How to Sneak Vegetables Into Your Kid’s Spaghetti (With Recipe)
Eat Your Veggies!
It is not always easy to get kids to eat more vegetables and healthy foods. Even for my broccoli loving, salad craving, somewhat sugar-phobic children, it can be a challenge. When it comes to spaghetti, it can be even more difficult.
Let’s be honest; the conventional American interpretation of spaghetti is already void of creativity and vegetable variety. Most variation in this dish is in the form of herbs, spices, and meat choice. Many of us are accustomed to adding a simple side salad to this meal to round out the nutritional value. I have always found the “side salad” remedy to be too much food—especially when saving space for garlic bread. Every once in a while, you may discover mushrooms, olives, and onions featured individually. The recipe that follows offers infinite options for vegetable inclusion, quickly increasing nutrition value and taste.
*This recipe requires a blender or food processor
- 3 cups chopped vegetables (e.g., carrots, onions, zucchini, celery, baby spinach, mushrooms, red/green/yellow/orange peppers, butternut squash, etc.)
- 3 tbsp minced garlic
- ¾ cups oil (vegetable, olive, canola)
- ¼ cup white or red wine vinegar
Herbs and Spices
All optional, be creative. Only choose one or two, as these herbs are often already present in the actual tomato-based spaghetti sauce. Generally, I add only fresh herbs to the vegetable starter and leave any dry herbs for the final sauce. These are my go-to choices:
- Basil, oregano, thyme, rosemary (fresh or dried, depending on the season)
- 1 large can of your favorite spaghetti sauce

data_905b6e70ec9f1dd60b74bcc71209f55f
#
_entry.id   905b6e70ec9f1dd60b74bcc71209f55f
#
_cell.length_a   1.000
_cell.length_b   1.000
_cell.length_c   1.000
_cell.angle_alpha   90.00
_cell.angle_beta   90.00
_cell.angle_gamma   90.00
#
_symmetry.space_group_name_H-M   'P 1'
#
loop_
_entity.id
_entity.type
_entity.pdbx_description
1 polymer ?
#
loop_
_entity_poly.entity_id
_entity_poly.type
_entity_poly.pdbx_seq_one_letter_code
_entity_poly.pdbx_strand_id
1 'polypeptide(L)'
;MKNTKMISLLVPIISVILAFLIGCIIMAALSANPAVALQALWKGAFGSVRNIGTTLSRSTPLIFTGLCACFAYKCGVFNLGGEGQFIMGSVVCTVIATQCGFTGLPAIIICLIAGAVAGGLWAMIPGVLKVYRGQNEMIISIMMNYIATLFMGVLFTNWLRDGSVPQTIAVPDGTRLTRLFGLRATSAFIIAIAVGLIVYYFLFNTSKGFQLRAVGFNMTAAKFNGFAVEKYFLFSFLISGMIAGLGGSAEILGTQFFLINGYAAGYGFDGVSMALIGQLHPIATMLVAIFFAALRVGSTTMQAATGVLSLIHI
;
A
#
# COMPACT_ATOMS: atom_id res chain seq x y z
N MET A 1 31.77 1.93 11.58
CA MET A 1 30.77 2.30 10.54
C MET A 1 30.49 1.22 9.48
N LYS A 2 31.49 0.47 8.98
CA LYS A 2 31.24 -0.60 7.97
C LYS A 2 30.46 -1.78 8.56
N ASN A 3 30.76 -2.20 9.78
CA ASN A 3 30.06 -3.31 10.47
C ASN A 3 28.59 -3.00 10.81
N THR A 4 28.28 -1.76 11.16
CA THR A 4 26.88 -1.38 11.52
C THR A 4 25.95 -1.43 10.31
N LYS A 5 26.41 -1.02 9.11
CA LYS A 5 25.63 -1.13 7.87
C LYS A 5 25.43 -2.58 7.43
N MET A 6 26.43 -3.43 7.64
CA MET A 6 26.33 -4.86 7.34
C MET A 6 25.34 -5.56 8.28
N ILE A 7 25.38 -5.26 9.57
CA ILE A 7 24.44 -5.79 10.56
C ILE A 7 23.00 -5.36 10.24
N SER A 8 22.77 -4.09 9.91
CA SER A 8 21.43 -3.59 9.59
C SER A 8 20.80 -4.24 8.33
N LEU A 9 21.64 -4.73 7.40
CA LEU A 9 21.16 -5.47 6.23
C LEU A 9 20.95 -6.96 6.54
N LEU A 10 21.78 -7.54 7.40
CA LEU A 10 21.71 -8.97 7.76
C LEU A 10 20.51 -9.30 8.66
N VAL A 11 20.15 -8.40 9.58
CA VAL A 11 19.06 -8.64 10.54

- 1 can tomato paste
- 1 to 2 lbs meat of your choice (I like ground turkey, Italian sausages, and smoked sausage)
- Chop all your vegetables into medium to large pieces and set aside.
- Add ¾ cups oil to a large skillet, saucepan or wok on medium heat and allow the oil to heat up before adding all your vegetables, minced garlic, red/white wine, cumin, and other herbs and spices.
- Stir the mixture well, distributing the oil throughout the veggies. To avoid burning your vegetables, resist the urge to turn up the heat.
- Over medium heat, simmer your vegetables until your hardest veggies soften up, this may take up to 20 or more minutes depending on type and thickness of your vegetables.
- Once your veggies are soft enough, move the entire mixture (liquids and all) to the blender and put it on a high revolution setting such as smoothie or puree. Blend your veggies until there are no chunks. At this point in the summer, the majority of my vegetables are straight from the garden; during the colder months this recipe is equally excellent with store-bought produce.
- When the vegetables finish blending and you are satisfied with the consistency, your vegetable starter is finished. If you've made a big batch, you can pour the portion you're not using now into canning jars and seal them up for later use.
- Next, if you are planning to include meat in your sauce, brown the meat in your in a pot or saucepan. Add your veggie starter mix to the browned meat and stir thoroughly.
- Add any remaining herbs and spices you’d like (I usually add an Italian blend of dried herbs and cumin to the final sauce during this step).
- Let the sauce simmer on medium to low heat for at least 10 more minutes.
Boil your noodles while simmering your sauce.
- Once your noodles are to your liking, portion them out to your hungry family members and/or friends and enjoy a nutritious twist to a wonderfully traditional meal.
How to Brown Ground Meat
How to Cook Perfect Pasta
Cookbooks I live by!
My all-time favorite cookbook since becoming more conscious about my eating and especially since becoming a mother. This cookbook is not only beautifully done, but it is informative and engaging. It does not present a huge number of new recipes but does an excellent job of showcasing how to modify your favorites to be healthier without losing flavor or the joy of enjoying a meal you have always loved.
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© 2019 Lani Morris